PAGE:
ROGER THOMAS COLUMN: ‘Us’: Another thriller from Jordan Peele
When the 2018 Oscar slate of nominees were announced, a lot of heads turned.
(Now remember, these were the films that were honored for the year 2017.)
Among those films was a “horror thriller” entitled “Get Out.” Thrillers rarely get on the prestigious list; “Silence of the Lambs” is one notable exception. “Jaws” would be another.
Who would have guessed that “Get Out” would receive four Oscar nominations including Best Director, Best Actor, Best Original Screenplay and Best Picture of the year?
Only one of those category nominees actually won an award, but it was quite an accomplishment for a twisted horror film with a bold subtext of racism to become winner of the Best Original Screenplay Oscar.
The script was worthy and deserving of the acknowledgement from the Academy.
I liked “Get Out” a lot. More than I ever thought I would.
It kept surprising me, and that is always a great accomplishment for a director and a film.
Jordan Peele created something truly special.
After so much success, I was not surprised that we now have his follow-up.
There are several things l like about the new film. The atmosphere and setting has just the right tone. Much of the environment probably comes from the production design with a lot of input from Peele.
I also like the four central characters and the actors who play them. Peele created a fictional family and gave each of the four a unique personality. The film would have been less without the developed unique personalities.
Lupita Nyong’o, a 2018 Oscar winner for “12 Years a Slave,” plays the mother of the central family of the story. Her character is Adelaide Wilson. Her husband, Gabe Wilson, is played Winston Duke.
This couple’s two children are also central to the film: Shahadi Wright Joseph plays Zora Wilson and Evan Alex plays her younger brother, Jason.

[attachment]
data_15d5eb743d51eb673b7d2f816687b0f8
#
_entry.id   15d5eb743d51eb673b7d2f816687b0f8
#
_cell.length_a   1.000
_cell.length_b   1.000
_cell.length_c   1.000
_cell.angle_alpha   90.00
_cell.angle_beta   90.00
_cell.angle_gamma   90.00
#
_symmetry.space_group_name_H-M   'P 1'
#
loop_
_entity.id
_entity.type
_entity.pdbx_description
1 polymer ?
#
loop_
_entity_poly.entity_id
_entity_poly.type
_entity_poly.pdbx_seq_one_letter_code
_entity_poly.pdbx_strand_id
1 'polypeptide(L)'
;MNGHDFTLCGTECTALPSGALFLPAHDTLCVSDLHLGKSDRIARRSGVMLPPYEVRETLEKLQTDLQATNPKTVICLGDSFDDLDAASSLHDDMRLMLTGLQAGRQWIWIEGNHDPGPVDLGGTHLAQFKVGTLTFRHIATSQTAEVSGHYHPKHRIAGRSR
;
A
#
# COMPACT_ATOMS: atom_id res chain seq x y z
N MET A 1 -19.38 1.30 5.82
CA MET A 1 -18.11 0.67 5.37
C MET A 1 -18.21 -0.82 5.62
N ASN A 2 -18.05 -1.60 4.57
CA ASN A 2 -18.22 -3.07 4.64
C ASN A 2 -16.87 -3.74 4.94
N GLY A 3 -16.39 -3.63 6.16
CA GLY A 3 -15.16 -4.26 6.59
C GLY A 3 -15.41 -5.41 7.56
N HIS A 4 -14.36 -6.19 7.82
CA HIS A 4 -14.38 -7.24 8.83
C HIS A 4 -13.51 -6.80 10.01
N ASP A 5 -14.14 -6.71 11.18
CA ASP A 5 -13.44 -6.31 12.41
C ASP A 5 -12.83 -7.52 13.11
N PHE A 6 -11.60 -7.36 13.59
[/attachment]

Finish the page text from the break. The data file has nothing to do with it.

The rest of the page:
This creative cast of four do fine work and are central to any success in this film.
However, the film itself does not approach the success of Peele’s previous film.
“Get Out” had a shocking story and a message about race in our nation in the 21st century.
Yes, it was a horror story.
But the commentary of “Get Out” on race in our nation is what truly pushed the story.
In the end, all the elements of “Get Out” weaved all the elements of a thriller, a political conversation and award-worthy entertainment.
“Us” never reaches the heights of “Get Out.”
I wanted it to. And, once again, it did scare me. There was one moment when my spine tingled from top to bottom. And many smaller scares in other places in the film.
But it never offered the thrills of Peele’s previous work. And more important, “Us” never has the weight of the previous film.
I knew about a third into “Us” it was not going to be as good as “Get Out,” but that is OK.
And that might satisfy many in the audience.
As a friend once said to me, “I go to the movies to be entertained. You want to be inspired at the movies.” To that I replied, “I am most entertained when I am being inspired.
In the end, I am looking forward to what Jordan Peele does next.
I may not like his next film as much as I liked “Get Out” or even “Us,” but I will be in a seat, watching and hoping that this next film will be Jordan Peele’s best ever.
Roger W. Thomas of Albemarle reviews films for The Stanly News & Press.